Start your day with breakfast loved by all Singaporeans! A breakfast set in Singapore usually consists of Kaya Toast with cold butter, accompanied by two soft-boiled eggs and a cup of local Kopi (the local way of saying “coffee”).
You could skip the eggs and coffee, but I highly encourage you to try at least the Kaya toast, served with kaya jam and butter. Kaya jam is made from coconut milk, eggs, and sugar – and it’s delicious.
Where to Have Traditional Breakfast in Singapore
- Hap Seng Leong near Lavender MRT – Many people like going to Hap Seng Leong for its traditional vibe. While I applaud Hap Seng Leong for keeping the tradition alive, if you spot a queue here, I would advise you to go to the hawker around the corner instead. The queue moves very slowly and you can get just as good of a breakfast from other places.
- Ah Lim Coffee House (near Lavender MRT) – Located in the hawker around the corner of Hap Seng Leong, they serve a very traditional breakfast set, and it’s delicious too!
- Ya-Kun Kaya Toast (near Chinatown or Telok Ayer MRT) – While there are multiple Ya-Kun outlets, go to their outlet on China Street – it’s their first outlet since 1944, and is their most authentic outlet!
- Toast Box (Multiple locations) – If you ask locals where they actually have breakfast, it’s probably Toast Box. There are many convenient locations across the island.
- Good Morning Nanyang Cafe (near Orchard MRT) – Located conveniently near Orchard Rd in Far East Plaza, many say they serve the best local breakfast.
- Killiney Kopitiam (near Somerset MRT) – Their original location on Killiney Road is just a stone’s throw away from Somerset Station, making it a convenient location for breakfast.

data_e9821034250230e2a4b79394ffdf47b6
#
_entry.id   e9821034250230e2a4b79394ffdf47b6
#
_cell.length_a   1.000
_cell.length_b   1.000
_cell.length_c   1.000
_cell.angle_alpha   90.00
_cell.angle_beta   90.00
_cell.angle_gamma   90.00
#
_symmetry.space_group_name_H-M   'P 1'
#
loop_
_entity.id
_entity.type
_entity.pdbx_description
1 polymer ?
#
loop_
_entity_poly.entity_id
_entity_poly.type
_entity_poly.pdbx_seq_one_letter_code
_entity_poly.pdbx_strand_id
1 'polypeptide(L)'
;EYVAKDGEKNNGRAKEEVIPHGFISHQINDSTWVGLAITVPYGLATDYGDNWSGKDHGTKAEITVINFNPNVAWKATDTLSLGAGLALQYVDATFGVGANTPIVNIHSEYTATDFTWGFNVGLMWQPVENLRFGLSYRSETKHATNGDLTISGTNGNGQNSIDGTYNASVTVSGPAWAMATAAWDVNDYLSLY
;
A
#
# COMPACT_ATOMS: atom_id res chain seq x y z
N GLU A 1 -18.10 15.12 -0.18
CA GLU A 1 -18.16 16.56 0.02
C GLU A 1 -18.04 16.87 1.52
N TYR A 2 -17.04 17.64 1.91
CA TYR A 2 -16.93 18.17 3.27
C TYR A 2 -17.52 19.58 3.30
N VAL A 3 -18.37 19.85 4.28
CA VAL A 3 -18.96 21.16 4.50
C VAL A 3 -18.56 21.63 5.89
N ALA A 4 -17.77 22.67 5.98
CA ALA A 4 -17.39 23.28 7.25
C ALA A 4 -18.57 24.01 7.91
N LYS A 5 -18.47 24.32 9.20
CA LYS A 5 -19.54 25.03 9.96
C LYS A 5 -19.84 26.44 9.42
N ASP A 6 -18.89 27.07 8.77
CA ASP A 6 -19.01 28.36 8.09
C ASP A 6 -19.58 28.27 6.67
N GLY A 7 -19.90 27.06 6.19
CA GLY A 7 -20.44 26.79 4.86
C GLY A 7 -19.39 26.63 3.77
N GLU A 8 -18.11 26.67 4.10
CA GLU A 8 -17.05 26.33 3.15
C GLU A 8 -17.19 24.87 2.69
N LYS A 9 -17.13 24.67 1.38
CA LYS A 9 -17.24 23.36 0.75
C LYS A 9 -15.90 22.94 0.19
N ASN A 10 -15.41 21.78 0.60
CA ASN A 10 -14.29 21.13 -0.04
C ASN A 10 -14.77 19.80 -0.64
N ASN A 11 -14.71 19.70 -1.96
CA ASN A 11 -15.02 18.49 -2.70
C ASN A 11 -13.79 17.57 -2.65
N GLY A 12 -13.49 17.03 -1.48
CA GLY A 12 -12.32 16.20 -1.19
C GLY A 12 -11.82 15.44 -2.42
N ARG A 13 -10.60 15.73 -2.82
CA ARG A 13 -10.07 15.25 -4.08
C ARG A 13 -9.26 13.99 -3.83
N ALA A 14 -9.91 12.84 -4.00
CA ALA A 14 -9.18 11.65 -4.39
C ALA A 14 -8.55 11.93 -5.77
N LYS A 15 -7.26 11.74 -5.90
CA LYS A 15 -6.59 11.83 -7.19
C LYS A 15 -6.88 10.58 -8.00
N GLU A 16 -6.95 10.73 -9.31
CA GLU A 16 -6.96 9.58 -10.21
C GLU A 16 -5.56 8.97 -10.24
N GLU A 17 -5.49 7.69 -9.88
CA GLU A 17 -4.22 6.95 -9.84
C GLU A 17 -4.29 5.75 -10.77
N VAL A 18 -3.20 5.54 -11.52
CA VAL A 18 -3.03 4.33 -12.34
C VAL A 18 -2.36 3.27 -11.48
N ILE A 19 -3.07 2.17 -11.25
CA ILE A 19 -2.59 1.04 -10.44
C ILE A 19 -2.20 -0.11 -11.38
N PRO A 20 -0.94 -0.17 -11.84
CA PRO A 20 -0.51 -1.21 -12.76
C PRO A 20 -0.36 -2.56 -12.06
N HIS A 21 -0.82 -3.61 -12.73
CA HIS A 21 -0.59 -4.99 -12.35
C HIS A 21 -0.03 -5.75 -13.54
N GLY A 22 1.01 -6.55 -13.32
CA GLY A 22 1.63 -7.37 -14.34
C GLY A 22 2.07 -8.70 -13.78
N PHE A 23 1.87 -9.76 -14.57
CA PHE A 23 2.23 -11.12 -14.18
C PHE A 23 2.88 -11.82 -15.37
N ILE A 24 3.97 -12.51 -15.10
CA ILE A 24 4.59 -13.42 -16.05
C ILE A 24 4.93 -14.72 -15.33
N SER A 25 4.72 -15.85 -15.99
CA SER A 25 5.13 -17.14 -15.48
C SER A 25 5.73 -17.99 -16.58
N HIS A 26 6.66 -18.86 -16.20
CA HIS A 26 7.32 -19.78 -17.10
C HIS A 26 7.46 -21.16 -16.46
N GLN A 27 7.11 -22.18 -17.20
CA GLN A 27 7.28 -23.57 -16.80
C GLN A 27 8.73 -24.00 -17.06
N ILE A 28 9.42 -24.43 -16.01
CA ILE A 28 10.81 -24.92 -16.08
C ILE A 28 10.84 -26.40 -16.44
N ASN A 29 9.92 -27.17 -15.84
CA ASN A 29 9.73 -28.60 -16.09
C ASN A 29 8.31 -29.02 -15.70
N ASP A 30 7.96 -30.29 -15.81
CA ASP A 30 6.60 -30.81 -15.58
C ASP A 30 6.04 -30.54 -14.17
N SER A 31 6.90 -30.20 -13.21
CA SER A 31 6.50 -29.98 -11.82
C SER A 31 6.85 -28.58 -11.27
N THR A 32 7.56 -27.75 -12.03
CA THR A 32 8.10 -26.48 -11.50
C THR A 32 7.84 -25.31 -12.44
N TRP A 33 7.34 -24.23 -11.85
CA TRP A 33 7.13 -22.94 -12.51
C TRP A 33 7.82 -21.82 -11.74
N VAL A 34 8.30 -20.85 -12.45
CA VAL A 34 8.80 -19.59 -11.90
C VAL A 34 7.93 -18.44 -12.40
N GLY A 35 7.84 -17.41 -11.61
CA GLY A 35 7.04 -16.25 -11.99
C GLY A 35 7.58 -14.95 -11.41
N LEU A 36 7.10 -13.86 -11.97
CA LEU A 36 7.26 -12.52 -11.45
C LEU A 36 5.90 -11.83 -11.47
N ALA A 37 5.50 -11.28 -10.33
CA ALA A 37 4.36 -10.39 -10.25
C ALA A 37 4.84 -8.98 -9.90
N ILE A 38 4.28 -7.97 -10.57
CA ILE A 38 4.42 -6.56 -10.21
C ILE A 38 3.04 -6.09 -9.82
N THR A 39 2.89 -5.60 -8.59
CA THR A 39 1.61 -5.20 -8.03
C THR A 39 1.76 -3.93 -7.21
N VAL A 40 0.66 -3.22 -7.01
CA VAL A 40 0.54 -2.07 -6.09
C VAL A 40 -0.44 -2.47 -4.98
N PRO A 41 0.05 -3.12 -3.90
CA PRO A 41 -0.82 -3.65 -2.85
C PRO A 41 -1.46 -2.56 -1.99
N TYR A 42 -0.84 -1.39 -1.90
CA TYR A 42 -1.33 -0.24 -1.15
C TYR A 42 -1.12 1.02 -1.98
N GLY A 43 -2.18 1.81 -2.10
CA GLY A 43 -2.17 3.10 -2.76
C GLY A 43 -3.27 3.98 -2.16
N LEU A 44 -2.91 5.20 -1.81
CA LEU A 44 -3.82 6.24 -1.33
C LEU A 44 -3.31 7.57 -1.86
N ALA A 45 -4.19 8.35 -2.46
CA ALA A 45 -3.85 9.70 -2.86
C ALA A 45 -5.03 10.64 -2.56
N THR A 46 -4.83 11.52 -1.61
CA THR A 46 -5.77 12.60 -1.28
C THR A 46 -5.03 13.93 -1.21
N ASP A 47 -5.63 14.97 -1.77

2. Hainanese Chicken Rice
Originating from Hainan in China, Hainanese Chicken Rice has been well adopted into the Singaporean culture. It is considered one of our national dishes. You’ll find a chicken rice stall in pretty much every food court and hawker centers, or restaurants that specialize in serving Chicken Rice.
The must-order here is the chicken rice itself. The most traditional one is the steamed chicken, but you will also be able to order roasted chicken (which I prefer over steamed chicken). You can also order a few side dishes, such as fried tofu or some greens.
Despite the name, much of the importance of the dish lies in the rice itself rather than the chicken. The rice is so fragrant and full of flavors from the use of chicken broth, roasted ginger, and garlic. It is truly the star of the dish!
Where to have Hainanese Chicken Rice in Singapore
- Loy Kee Best Chicken (in Whampoa) – This is my go-to chicken rice restaurant. Loy Kee doesn’t often appear on the list as the best chicken rice in Singapore, but don’t be fooled – their name doesn’t lie. Their chicken rice and the presentation of their dishes are solid!
- Tian Tian Chicken Rice (near Maxwell MRT) – A stall located in Maxwell Food Center, they are known for their al dente rice. You’ll want to go early, because not only there will be queues, but they also often run out of chicken rice!